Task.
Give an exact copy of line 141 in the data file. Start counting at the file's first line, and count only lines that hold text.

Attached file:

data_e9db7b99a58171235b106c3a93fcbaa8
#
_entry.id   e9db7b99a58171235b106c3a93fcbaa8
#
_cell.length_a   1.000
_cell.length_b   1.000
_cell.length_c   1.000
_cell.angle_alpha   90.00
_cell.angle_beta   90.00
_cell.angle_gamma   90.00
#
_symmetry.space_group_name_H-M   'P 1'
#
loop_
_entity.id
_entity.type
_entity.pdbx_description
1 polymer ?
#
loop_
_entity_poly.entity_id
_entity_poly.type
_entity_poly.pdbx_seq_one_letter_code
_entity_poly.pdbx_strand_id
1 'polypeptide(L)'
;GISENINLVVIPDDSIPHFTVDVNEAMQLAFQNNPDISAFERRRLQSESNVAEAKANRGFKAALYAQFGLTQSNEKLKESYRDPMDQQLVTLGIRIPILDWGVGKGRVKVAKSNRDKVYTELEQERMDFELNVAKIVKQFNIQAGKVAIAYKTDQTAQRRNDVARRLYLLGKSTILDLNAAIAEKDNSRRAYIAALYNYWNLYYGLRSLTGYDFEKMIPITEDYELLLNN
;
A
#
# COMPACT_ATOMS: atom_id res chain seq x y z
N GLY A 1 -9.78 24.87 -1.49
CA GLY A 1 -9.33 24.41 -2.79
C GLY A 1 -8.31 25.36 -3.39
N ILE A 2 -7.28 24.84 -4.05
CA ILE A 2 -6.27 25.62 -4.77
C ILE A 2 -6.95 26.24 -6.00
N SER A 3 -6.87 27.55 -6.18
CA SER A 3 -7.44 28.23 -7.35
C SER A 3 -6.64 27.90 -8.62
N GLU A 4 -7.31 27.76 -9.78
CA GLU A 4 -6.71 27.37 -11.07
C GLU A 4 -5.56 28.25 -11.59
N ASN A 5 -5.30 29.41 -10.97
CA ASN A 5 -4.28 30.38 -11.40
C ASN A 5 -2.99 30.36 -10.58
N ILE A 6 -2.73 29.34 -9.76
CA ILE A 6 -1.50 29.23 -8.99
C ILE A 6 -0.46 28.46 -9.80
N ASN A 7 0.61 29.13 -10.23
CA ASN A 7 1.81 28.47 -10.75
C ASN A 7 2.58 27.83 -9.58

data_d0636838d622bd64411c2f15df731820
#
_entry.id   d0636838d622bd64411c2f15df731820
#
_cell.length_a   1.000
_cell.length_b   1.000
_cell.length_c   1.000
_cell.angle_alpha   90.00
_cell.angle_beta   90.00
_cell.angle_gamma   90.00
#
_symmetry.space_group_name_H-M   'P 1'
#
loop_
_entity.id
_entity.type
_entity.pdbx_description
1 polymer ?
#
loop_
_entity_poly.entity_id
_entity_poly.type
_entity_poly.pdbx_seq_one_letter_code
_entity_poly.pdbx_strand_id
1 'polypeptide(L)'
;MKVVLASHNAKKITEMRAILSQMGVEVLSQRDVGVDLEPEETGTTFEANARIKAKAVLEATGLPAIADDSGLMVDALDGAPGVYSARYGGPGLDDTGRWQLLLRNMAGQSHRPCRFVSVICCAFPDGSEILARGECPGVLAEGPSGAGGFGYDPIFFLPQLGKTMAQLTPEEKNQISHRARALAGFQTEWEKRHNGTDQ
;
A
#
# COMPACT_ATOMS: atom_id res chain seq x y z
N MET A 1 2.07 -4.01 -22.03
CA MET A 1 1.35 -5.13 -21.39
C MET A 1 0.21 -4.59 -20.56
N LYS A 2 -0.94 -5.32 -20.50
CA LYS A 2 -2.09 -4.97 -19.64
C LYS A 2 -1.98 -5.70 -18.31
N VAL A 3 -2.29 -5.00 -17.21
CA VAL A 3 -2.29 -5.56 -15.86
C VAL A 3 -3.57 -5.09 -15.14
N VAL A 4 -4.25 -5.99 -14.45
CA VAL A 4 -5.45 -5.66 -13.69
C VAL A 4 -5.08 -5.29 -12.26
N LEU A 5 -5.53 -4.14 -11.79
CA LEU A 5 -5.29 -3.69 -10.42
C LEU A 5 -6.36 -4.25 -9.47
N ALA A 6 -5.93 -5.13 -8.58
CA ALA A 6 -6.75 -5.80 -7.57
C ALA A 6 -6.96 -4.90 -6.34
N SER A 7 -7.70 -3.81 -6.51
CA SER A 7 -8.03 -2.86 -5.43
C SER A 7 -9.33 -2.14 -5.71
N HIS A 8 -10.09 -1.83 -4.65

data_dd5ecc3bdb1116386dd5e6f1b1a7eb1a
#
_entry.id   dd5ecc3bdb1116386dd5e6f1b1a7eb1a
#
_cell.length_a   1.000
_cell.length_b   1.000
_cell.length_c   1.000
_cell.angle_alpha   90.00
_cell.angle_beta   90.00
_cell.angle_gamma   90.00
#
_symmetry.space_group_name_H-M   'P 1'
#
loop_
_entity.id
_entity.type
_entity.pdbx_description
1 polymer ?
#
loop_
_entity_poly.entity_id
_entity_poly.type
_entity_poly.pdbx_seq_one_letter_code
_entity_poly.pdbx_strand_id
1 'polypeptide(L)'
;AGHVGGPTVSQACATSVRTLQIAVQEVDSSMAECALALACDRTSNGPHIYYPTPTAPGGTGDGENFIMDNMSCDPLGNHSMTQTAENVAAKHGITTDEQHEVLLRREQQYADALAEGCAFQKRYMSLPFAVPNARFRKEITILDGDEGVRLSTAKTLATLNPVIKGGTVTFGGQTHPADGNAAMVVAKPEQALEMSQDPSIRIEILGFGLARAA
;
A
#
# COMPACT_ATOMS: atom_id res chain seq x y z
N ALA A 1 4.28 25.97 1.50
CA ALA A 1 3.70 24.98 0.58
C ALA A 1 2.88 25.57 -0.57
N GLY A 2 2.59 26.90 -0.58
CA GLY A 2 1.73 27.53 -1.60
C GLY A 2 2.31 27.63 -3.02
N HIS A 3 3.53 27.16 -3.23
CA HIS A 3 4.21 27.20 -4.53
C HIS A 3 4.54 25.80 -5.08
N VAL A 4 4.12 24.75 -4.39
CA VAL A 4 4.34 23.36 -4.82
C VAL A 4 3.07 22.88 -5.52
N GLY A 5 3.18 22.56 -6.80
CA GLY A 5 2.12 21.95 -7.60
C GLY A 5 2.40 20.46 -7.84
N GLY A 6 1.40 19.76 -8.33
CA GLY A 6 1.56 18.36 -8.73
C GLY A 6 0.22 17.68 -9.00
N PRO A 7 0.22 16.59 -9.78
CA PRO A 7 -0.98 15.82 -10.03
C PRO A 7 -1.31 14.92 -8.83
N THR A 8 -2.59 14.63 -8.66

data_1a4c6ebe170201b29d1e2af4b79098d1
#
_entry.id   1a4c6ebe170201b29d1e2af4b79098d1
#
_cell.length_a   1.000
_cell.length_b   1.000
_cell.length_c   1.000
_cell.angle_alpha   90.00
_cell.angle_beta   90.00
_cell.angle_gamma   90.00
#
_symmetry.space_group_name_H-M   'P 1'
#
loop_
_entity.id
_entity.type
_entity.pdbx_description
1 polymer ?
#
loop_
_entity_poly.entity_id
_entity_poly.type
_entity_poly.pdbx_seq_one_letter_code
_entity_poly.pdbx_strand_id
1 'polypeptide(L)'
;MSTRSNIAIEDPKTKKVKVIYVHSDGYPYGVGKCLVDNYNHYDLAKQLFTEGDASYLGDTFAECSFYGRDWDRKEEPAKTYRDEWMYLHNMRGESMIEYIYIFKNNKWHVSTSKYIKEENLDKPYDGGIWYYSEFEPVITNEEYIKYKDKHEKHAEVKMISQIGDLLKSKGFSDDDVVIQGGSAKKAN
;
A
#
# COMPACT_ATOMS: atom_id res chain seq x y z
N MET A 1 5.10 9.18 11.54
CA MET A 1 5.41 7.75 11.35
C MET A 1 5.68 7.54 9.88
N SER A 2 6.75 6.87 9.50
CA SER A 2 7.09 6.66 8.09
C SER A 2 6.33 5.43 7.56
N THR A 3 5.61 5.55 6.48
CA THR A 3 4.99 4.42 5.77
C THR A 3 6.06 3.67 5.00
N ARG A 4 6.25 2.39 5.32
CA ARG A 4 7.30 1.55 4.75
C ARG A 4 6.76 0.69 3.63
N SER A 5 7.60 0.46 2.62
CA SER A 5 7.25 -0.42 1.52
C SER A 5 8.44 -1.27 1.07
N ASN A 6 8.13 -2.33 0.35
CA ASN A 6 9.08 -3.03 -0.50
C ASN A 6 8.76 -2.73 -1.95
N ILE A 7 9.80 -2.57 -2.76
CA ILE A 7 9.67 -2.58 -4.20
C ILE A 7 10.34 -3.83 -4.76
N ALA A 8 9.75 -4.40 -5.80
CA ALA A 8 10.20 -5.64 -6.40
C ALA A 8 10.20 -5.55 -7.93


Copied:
CA HIS A 3 4.21 27.20 -4.53